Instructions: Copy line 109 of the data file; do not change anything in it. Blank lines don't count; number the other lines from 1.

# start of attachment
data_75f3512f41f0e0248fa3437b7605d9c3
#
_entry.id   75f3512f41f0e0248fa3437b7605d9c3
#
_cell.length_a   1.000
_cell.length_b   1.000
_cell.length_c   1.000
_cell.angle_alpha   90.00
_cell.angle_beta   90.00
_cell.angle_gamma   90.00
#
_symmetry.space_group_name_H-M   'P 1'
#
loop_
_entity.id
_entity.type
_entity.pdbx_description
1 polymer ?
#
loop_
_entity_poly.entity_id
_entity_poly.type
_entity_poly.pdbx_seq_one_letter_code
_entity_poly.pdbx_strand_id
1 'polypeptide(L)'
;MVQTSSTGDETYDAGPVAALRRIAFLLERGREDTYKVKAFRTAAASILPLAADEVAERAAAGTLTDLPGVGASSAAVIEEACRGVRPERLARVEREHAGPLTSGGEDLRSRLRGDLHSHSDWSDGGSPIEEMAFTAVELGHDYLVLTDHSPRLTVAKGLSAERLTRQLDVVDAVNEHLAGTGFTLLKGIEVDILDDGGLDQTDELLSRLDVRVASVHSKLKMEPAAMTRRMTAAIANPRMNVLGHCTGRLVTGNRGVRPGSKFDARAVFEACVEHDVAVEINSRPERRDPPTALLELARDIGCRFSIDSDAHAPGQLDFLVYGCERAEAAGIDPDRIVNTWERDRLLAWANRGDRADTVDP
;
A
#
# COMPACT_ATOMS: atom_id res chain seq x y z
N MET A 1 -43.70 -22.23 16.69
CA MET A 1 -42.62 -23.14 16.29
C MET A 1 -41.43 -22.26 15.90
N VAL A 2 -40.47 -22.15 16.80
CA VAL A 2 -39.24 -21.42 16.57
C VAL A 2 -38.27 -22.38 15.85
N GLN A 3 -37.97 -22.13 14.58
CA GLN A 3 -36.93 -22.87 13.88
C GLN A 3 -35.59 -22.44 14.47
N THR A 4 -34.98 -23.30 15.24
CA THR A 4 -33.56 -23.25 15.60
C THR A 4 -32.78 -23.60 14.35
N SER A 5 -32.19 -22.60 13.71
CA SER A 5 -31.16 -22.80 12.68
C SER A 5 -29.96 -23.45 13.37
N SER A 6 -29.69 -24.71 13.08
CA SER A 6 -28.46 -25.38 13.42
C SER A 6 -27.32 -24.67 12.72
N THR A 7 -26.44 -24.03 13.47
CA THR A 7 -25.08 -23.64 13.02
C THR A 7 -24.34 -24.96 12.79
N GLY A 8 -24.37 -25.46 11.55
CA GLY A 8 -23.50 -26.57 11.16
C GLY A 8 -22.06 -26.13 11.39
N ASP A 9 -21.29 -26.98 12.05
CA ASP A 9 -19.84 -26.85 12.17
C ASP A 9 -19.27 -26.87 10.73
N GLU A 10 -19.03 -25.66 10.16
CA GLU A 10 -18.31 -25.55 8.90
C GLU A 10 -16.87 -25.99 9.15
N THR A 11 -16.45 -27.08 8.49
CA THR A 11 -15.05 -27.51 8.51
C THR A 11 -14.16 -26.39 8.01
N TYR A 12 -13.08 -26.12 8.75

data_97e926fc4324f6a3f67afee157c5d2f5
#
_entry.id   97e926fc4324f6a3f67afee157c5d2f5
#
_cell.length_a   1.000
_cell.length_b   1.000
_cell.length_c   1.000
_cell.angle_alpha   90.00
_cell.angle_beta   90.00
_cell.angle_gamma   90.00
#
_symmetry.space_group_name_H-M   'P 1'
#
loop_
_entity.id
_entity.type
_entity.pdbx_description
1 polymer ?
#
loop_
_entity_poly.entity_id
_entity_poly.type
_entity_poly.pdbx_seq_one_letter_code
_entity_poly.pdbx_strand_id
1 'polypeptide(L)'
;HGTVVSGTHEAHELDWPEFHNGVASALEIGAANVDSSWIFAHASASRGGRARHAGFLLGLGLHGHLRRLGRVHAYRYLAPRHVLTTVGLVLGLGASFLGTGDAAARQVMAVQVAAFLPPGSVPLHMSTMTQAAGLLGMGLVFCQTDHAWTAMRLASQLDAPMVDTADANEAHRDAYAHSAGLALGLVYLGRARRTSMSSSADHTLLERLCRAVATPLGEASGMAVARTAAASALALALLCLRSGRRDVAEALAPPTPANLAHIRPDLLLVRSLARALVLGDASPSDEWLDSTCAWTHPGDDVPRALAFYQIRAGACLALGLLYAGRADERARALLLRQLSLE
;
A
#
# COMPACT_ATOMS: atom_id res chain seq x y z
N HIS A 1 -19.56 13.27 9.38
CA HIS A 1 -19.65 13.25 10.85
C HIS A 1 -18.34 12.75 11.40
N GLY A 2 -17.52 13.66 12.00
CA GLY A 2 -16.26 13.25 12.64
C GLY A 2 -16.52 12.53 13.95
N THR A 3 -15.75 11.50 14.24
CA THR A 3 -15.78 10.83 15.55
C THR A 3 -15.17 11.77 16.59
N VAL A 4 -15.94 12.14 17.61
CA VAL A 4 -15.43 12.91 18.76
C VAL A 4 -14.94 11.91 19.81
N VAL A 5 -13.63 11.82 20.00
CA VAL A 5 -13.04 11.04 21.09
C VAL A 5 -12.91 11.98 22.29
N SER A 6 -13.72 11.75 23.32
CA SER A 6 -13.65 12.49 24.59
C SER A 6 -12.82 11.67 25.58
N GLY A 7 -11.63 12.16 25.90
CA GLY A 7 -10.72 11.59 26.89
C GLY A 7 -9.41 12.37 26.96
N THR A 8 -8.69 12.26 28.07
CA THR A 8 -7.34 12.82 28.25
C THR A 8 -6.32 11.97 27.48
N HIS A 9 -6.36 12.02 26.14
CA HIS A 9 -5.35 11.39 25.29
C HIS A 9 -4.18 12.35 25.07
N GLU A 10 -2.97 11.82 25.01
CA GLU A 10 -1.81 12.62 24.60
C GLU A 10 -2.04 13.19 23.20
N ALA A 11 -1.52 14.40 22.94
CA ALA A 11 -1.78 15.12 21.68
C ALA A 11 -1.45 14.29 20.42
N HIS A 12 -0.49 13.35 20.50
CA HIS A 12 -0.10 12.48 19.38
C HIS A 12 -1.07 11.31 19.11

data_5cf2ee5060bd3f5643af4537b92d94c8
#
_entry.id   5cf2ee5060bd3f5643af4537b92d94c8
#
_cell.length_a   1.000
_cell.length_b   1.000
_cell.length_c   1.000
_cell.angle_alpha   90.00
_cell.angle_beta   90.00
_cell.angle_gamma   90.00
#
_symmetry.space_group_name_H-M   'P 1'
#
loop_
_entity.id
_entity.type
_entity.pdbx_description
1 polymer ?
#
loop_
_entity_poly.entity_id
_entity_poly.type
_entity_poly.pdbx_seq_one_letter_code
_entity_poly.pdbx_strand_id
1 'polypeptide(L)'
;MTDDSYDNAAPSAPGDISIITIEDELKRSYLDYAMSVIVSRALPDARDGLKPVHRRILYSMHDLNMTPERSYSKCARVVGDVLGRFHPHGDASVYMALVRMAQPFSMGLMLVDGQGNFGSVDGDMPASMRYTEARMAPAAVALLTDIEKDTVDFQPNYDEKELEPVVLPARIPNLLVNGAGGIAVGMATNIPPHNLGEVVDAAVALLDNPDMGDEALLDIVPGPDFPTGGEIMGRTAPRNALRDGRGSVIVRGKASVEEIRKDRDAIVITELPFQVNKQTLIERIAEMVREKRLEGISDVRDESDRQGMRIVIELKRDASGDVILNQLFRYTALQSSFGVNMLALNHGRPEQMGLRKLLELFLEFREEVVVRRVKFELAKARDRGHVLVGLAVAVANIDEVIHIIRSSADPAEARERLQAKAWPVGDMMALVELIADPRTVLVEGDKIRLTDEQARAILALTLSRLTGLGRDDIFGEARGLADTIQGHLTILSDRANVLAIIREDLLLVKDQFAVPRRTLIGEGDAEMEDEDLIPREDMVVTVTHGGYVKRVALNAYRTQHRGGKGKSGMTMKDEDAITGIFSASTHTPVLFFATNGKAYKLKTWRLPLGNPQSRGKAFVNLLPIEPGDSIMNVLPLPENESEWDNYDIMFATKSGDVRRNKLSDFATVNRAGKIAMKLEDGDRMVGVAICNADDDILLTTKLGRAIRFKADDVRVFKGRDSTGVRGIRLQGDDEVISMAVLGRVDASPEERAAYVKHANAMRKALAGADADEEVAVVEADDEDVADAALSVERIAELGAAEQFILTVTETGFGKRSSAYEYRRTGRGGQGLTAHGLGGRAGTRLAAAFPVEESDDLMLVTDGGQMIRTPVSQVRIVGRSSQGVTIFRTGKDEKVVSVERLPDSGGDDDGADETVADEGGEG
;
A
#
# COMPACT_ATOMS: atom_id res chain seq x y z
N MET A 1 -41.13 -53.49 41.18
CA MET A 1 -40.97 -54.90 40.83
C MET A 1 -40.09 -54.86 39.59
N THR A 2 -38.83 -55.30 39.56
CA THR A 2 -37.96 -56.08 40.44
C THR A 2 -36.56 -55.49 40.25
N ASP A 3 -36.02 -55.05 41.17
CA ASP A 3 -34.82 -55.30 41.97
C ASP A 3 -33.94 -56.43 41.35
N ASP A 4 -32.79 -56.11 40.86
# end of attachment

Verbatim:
C VAL A 5 -12.91 11.98 22.29